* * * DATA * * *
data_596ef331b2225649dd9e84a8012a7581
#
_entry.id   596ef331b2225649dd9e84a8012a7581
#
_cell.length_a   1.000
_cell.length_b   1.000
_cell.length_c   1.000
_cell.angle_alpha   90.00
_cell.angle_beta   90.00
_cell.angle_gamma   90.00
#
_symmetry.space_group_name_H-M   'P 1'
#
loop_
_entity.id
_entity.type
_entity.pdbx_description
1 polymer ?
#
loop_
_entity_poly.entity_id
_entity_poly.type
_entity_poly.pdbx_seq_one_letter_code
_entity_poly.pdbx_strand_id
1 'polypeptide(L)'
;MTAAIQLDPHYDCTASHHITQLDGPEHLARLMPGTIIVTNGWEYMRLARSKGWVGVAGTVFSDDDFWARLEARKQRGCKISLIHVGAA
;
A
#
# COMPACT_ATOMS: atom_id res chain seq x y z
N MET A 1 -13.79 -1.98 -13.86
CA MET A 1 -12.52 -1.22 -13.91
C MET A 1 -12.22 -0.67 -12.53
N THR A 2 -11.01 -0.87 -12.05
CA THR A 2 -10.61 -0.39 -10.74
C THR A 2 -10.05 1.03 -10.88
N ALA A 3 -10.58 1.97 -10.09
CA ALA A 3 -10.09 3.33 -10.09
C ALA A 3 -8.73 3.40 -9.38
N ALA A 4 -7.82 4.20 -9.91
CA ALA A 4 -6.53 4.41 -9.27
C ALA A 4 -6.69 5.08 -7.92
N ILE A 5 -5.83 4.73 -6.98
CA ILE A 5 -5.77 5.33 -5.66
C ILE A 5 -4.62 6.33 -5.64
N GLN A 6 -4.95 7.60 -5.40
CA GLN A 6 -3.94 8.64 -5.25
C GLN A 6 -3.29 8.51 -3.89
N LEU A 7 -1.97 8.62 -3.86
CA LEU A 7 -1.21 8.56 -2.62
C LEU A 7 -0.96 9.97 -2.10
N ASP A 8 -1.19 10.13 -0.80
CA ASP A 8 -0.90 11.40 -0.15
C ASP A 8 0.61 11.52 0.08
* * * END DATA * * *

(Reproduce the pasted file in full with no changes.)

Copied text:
data_596ef331b2225649dd9e84a8012a7581
#
_entry.id   596ef331b2225649dd9e84a8012a7581
#
_cell.length_a   1.000
_cell.length_b   1.000
_cell.length_c   1.000
_cell.angle_alpha   90.00
_cell.angle_beta   90.00
_cell.angle_gamma   90.00
#
_symmetry.space_group_name_H-M   'P 1'
#
loop_
_entity.id
_entity.type
_entity.pdbx_description
1 polymer ?
#
loop_
_entity_poly.entity_id
_entity_poly.type
_entity_poly.pdbx_seq_one_letter_code
_entity_poly.pdbx_strand_id
1 'polypeptide(L)'
;MTAAIQLDPHYDCTASHHITQLDGPEHLARLMPGTIIVTNGWEYMRLARSKGWVGVAGTVFSDDDFWARLEARKQRGCKISLIHVGAA
;
A
#
# COMPACT_ATOMS: atom_id res chain seq x y z
N MET A 1 -13.79 -1.98 -13.86
CA MET A 1 -12.52 -1.22 -13.91
C MET A 1 -12.22 -0.67 -12.53
N THR A 2 -11.01 -0.87 -12.05
CA THR A 2 -10.61 -0.39 -10.74
C THR A 2 -10.05 1.03 -10.88
N ALA A 3 -10.58 1.97 -10.09
CA ALA A 3 -10.09 3.33 -10.09
C ALA A 3 -8.73 3.40 -9.38
N ALA A 4 -7.82 4.20 -9.91
CA ALA A 4 -6.53 4.41 -9.27
C ALA A 4 -6.69 5.08 -7.92
N ILE A 5 -5.83 4.73 -6.98
CA ILE A 5 -5.77 5.33 -5.66
C ILE A 5 -4.62 6.33 -5.64
N GLN A 6 -4.95 7.60 -5.40
CA GLN A 6 -3.94 8.64 -5.25
C GLN A 6 -3.29 8.51 -3.89
N LEU A 7 -1.97 8.62 -3.86
CA LEU A 7 -1.21 8.56 -2.62
C LEU A 7 -0.96 9.97 -2.10
N ASP A 8 -1.19 10.13 -0.80
CA ASP A 8 -0.90 11.40 -0.15
C ASP A 8 0.61 11.52 0.08